Feb 22, 2023
"Mega" Tow Moves Grain Through Brazil's "Northern Arc" of Ports
Author: Michael Cordonnier/Soybean & Corn Advisor, Inc.
A big change in Brazilian logistics in recent years has been the development of the "Northern Arc" of ports on the Amazon River and along the northeastern Atlantic Coast. The amount of grain barged out of the Port of Itaituba, Para on the Tapajos River to the Port of Barcarena at the mouth of the Amazon River continues to increase annually.
The Port of Itaituba sits at the end of Highway BR-163 which is the main route for moving soybean and corn north out of Mato Grosso. Currently, highway BR-163 is the only way to move grain north out of Mato Grosso to the central Amazon, but eventually, a railroad is scheduled to be built alongside the highway as well. Work on the railroad has not started and when it does, construction would take 5-7 years.
The increased grain volume is exemplified by the company Hidrovias do Brasil, which started operating a tow of 35 barges between the two ports last week (see picture below). This is the largest tow in Brazil and it can transport 70,000 tons, which is an increase of 40% compared to their prior tows of 25 barges. This mega tow is 346 meters long and 75 meters wide and is expected to operate between January through August when the water levels on the Tapajos River is adequate.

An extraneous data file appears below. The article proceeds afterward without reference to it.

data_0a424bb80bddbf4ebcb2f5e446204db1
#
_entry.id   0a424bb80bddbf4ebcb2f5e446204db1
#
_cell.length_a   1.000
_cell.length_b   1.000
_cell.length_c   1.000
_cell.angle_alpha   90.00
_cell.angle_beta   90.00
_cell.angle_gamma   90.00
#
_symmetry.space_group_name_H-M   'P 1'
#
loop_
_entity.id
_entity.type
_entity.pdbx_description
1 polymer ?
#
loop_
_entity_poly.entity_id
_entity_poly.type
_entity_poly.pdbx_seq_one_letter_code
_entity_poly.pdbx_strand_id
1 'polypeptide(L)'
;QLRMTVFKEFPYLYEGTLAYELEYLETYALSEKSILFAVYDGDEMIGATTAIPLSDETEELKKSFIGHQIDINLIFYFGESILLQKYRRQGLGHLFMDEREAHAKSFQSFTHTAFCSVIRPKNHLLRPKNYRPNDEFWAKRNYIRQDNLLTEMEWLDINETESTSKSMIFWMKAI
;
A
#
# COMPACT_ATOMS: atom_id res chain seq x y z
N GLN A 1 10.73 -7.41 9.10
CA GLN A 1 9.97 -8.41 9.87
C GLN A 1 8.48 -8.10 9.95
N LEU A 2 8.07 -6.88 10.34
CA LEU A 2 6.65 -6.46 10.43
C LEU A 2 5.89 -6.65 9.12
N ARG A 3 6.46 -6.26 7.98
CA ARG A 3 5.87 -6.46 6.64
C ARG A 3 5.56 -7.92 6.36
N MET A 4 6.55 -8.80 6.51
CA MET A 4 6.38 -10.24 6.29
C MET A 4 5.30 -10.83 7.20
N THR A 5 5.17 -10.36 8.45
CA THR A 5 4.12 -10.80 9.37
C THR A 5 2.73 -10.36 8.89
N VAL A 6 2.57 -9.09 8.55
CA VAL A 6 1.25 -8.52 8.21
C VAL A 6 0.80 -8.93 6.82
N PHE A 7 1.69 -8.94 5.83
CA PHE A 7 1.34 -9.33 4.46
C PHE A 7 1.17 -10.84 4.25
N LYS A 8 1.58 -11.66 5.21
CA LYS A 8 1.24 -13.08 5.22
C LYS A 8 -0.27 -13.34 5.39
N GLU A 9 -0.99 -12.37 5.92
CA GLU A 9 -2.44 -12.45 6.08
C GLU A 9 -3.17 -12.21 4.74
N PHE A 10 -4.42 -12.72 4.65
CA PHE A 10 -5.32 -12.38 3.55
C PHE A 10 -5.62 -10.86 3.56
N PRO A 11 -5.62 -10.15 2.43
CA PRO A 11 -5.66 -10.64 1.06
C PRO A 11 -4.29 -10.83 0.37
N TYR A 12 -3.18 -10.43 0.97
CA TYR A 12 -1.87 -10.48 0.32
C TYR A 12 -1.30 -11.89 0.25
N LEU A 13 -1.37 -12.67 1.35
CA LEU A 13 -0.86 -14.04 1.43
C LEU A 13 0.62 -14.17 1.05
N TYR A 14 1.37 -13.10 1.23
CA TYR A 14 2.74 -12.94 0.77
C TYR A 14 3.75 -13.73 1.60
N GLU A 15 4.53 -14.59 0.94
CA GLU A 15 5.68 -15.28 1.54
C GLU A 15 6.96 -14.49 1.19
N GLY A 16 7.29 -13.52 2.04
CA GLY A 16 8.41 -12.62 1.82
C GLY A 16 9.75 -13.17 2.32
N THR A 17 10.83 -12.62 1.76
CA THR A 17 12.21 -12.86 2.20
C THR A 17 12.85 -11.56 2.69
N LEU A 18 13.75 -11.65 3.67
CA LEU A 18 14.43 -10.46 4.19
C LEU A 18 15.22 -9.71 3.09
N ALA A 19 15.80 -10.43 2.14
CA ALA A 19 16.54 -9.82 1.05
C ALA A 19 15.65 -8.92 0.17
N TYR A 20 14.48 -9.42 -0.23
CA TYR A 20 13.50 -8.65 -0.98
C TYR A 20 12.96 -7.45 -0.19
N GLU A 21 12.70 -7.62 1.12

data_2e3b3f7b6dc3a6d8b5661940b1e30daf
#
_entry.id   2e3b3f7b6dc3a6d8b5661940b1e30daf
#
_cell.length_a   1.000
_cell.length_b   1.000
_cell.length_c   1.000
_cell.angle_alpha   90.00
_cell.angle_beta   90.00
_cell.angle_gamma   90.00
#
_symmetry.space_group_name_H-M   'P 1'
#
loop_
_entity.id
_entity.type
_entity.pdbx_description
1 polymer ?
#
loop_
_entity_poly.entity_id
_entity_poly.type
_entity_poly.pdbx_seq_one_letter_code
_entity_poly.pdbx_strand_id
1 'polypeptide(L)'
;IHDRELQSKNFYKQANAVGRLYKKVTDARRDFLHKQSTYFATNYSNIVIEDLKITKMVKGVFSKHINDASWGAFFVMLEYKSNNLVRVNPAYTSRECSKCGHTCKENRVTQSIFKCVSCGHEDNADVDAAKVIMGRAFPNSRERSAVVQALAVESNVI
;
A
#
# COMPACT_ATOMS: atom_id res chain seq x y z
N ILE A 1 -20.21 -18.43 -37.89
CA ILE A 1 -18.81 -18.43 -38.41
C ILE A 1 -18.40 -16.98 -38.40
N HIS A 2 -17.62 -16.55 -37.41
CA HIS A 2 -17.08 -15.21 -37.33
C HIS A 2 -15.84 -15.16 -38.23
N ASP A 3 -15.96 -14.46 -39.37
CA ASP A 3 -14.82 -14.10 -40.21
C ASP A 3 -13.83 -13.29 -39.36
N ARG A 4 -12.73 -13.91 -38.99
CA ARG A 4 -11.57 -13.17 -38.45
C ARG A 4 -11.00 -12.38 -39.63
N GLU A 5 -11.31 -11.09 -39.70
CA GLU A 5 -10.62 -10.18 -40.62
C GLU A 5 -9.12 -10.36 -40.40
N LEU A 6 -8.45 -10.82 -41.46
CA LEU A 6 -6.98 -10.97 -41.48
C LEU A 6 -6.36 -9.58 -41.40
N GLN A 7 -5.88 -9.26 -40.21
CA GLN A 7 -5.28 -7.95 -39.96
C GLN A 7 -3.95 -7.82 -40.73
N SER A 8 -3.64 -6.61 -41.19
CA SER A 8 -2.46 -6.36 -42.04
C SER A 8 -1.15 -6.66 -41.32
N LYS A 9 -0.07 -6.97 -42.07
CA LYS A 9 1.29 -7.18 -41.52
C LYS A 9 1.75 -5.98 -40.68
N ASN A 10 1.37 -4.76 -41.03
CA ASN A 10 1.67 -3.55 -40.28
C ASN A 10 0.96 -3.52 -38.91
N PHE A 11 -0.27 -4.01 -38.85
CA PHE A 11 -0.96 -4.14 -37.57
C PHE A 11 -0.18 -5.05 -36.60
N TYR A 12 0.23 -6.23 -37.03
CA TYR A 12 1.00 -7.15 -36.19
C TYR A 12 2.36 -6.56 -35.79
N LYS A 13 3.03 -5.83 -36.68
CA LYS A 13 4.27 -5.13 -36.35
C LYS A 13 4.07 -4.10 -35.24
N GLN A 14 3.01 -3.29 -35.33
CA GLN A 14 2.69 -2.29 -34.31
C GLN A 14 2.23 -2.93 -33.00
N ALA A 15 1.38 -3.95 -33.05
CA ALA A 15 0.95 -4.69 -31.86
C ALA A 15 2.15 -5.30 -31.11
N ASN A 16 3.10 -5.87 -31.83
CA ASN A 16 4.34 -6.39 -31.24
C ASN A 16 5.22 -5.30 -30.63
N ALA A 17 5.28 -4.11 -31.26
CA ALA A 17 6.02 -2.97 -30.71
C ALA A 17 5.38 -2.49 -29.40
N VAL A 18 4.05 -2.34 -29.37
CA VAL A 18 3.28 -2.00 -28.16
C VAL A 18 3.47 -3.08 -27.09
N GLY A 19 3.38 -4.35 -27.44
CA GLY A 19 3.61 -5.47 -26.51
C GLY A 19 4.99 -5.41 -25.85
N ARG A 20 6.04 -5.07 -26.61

This mega tow will reduce carbon emissions by saving 10% on the amount of fuel needed to transport a ton of grain between the two ports. It also represents tremendous savings compared to truck transport because the mega tow can transport the equivalent of 1,666 trucks.
Hidrovias do Brasil is the leading barge operator serving Brazil's northern ports. It also operates barging operations on the Parana and Paraguay Rivers in southern Brazil and northern Argentina. Below is a picture of the mega tow operated by Hidrovias do Brasil on the Amazon River.